The first is that this issue is the first appearance of Hippolyta (later Warrior Woman). A minor character for sure, Warrior Woman is Marvel's version of Wonder Woman and had a starring role in the short-lived Fearless Defenders series from 2013. Someone must have thought she had potential! But with Wonder Woman getting such a high profile in the nascent DC Cinematic Universe, is Marvel likely to introduce Warrior Woman in theirs? I don't see them introducing Olympians when they have already asked audiences to accept the existence of Asgardians. Still, you never know and this is an interesting character debut worth knowing about.

Hippolyta's debut in Thor #127

Warrior Woman as depicted in the Fearless Defenders (2013 series)

The Other Thing

Loooooong before Thor: Ragnarok was announced, it was pretty clear a sequel to the Dark World would be in Marvel Studios' plans (Chris Hemsworth is the sexiest man alive, after all), and anyone with a knowledge of Thor comics and good guessing skills and could have predicted it would cover the Ragnarok storyline. I don't know about others, but the first thing that comes to mind for me when I hear Ragnarok is the Midgard Serpent. And sure enough, the Midgard Serpent a.k.a. the World Serpent a.k.a. Jormungandr first appears in the backup story of Thor #127. He/it WILL appear in Thor 3, albeit as a CGI character - that's my opinion. Check out the Serpent's debut in the image below, and pay special attention to the last panel.  What word interestingly appears THREE times? Yes, this might be the first time Ragnarok is foreshadowed in Thor comics.
"As Lo, there shall appear the MIDGARD SERPENT -- proclaiming the day of RAGNAROK!! RAGNAROK -- the time the gods themselves shall perish!  RAGNAROK -- the end of the world!!"

Would Jormungandr incite the collector interest of Fin Fang Foom, or be something of a lifeless dud like Krona in Thor: The Dark World? More likely the latter, but how cool is this trifecta of trivial tidbits?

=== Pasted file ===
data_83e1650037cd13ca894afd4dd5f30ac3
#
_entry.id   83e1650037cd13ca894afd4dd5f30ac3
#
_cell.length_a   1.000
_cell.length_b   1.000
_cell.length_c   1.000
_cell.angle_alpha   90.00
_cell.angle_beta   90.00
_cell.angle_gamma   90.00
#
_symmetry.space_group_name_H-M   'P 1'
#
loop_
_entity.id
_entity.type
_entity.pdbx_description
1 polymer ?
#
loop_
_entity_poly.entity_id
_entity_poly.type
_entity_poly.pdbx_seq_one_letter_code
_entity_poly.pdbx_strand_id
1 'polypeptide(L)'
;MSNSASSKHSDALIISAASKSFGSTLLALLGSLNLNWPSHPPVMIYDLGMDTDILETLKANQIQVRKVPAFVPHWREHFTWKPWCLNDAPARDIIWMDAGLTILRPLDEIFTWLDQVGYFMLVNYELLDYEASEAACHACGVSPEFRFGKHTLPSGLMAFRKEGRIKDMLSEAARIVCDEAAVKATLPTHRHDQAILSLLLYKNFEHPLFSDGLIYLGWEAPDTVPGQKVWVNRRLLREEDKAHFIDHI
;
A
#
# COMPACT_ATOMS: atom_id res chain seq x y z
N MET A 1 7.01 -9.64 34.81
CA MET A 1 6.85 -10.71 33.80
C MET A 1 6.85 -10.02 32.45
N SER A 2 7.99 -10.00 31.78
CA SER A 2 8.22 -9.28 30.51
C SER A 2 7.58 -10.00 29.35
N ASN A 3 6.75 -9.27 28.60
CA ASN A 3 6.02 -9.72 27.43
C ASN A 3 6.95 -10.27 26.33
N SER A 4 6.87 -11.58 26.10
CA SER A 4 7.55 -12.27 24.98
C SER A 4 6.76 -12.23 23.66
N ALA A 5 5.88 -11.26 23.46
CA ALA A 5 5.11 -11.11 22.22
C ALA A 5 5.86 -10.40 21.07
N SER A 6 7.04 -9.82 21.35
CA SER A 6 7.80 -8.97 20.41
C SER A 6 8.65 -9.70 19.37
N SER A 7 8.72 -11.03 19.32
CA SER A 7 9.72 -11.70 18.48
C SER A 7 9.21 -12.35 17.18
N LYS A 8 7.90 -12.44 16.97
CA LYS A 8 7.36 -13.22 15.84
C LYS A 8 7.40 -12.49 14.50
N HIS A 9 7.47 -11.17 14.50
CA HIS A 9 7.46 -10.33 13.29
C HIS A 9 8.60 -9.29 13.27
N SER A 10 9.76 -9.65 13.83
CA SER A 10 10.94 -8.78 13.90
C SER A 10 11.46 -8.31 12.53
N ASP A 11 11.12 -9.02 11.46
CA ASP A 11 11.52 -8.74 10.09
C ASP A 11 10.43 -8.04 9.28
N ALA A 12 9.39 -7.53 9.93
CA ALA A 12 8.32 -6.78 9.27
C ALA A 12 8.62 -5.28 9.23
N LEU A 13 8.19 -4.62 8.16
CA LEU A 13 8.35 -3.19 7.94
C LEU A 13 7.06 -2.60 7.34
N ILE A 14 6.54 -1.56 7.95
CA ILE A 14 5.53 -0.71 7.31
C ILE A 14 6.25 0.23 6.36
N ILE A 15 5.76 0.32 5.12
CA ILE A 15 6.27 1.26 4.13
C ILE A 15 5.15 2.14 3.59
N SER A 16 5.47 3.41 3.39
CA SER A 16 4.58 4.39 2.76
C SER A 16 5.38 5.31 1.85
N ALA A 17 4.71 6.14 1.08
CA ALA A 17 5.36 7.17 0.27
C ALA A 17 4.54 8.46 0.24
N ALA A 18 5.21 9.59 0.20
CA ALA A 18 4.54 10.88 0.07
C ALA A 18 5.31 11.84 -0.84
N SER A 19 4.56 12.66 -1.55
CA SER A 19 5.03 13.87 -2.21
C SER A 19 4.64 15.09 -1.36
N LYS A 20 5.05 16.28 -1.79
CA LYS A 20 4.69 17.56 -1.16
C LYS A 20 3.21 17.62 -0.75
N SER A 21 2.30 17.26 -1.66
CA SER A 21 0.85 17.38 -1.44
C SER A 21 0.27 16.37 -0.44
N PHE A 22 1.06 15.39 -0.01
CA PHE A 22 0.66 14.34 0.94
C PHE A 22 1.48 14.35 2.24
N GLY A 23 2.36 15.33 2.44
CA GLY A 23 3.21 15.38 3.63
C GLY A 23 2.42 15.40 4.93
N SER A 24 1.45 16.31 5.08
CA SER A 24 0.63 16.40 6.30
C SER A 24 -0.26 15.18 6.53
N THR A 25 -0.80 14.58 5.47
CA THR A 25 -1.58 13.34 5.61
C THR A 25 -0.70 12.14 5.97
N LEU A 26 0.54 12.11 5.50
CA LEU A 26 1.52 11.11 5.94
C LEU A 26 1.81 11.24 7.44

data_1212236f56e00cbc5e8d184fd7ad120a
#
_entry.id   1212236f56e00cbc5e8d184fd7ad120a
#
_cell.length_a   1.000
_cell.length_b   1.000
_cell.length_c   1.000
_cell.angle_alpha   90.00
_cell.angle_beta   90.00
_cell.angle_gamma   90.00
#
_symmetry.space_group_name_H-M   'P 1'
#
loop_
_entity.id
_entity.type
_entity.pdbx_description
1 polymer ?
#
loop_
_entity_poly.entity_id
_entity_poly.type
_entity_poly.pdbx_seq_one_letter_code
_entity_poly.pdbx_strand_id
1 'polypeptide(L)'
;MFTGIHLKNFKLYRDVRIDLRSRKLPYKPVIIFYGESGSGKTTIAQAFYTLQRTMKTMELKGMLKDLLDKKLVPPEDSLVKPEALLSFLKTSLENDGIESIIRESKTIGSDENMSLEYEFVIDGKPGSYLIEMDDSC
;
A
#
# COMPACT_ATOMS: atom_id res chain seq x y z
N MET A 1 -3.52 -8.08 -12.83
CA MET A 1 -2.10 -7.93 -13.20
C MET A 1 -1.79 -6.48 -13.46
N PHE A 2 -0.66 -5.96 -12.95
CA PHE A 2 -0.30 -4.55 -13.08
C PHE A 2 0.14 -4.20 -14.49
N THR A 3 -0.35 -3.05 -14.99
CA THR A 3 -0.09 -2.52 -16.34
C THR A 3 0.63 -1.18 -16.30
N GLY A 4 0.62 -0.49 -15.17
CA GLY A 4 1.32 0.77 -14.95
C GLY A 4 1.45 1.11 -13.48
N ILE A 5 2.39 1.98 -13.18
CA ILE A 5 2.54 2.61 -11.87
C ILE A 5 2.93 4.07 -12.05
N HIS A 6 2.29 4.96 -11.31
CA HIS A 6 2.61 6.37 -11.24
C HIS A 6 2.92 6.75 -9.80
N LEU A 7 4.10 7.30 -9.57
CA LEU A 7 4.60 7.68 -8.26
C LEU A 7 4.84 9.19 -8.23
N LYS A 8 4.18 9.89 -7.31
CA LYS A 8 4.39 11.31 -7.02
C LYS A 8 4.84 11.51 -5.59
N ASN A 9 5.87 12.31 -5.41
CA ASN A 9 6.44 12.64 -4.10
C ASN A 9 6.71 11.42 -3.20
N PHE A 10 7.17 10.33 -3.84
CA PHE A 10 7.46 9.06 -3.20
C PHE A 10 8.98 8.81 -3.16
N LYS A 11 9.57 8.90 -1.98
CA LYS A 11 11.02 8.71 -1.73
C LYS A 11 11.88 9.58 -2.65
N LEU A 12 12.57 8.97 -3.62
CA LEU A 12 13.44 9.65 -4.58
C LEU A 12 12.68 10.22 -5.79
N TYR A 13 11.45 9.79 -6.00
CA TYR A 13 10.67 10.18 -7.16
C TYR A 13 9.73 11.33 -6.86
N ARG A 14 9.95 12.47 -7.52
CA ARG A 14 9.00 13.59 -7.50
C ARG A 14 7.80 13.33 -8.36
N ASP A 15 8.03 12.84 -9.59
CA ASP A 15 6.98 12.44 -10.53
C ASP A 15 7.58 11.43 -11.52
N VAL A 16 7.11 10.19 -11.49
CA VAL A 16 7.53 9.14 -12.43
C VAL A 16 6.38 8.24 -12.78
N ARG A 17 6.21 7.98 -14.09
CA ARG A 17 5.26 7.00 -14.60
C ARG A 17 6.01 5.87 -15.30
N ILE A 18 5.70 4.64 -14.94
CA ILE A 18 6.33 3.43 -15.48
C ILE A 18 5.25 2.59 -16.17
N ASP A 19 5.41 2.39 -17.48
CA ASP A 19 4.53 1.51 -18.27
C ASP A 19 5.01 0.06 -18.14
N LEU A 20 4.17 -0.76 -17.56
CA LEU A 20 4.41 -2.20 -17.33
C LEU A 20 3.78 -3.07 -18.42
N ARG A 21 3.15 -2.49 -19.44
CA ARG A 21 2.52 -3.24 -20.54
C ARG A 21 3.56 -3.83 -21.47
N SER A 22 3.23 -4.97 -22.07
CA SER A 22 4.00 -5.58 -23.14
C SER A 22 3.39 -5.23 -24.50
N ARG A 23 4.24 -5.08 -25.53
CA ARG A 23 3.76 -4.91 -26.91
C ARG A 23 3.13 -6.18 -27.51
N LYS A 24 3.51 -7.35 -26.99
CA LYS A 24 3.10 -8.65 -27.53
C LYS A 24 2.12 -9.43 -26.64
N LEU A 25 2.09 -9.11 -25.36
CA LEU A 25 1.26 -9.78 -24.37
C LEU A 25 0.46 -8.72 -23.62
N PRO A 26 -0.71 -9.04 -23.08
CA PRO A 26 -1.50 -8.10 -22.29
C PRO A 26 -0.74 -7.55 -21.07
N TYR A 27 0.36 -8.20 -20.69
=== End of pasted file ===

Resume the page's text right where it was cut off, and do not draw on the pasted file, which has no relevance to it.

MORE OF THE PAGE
• First appearance of Pluto
  • First appearance of Hippolyta
  • First appearance of the Midgard Serpent and first mention of Ragnarok*.

* For well-rounded research, it is worth nothing there is an Atlas-era issue of Venus predating JIM 83 in which Thor and Loki appear, but it is coveted by Atlas collectors for other reasons.
For good measure, debut of Pluto, Hollywood honcho

This issue is technically Thor #2 (the title having changed from "Journey Into Mystery" to "Thor" with #126), so it is collected for that reason.  I purchased a copy at auction last year (graded VF but more like a NM-) for $44. Having been published during the Mile High II years, there are lots of copies out there, not expensive, and easy to find in highest grades.

Wednesday, July 1, 2015

Books to Watch 1: Wonder Woman #160 (1966)

1st Silver Age appearance of the Cheetah and Dr. Psycho

I have a pick to share that I haven’t seen discussed in the past year or two on any of the various blogs or forums discussing such things.  Accompanying this pick is an analysis/comparison of the values of "1st Silver Age" appearances of characters vs. their "1st (Golden Age) appearance".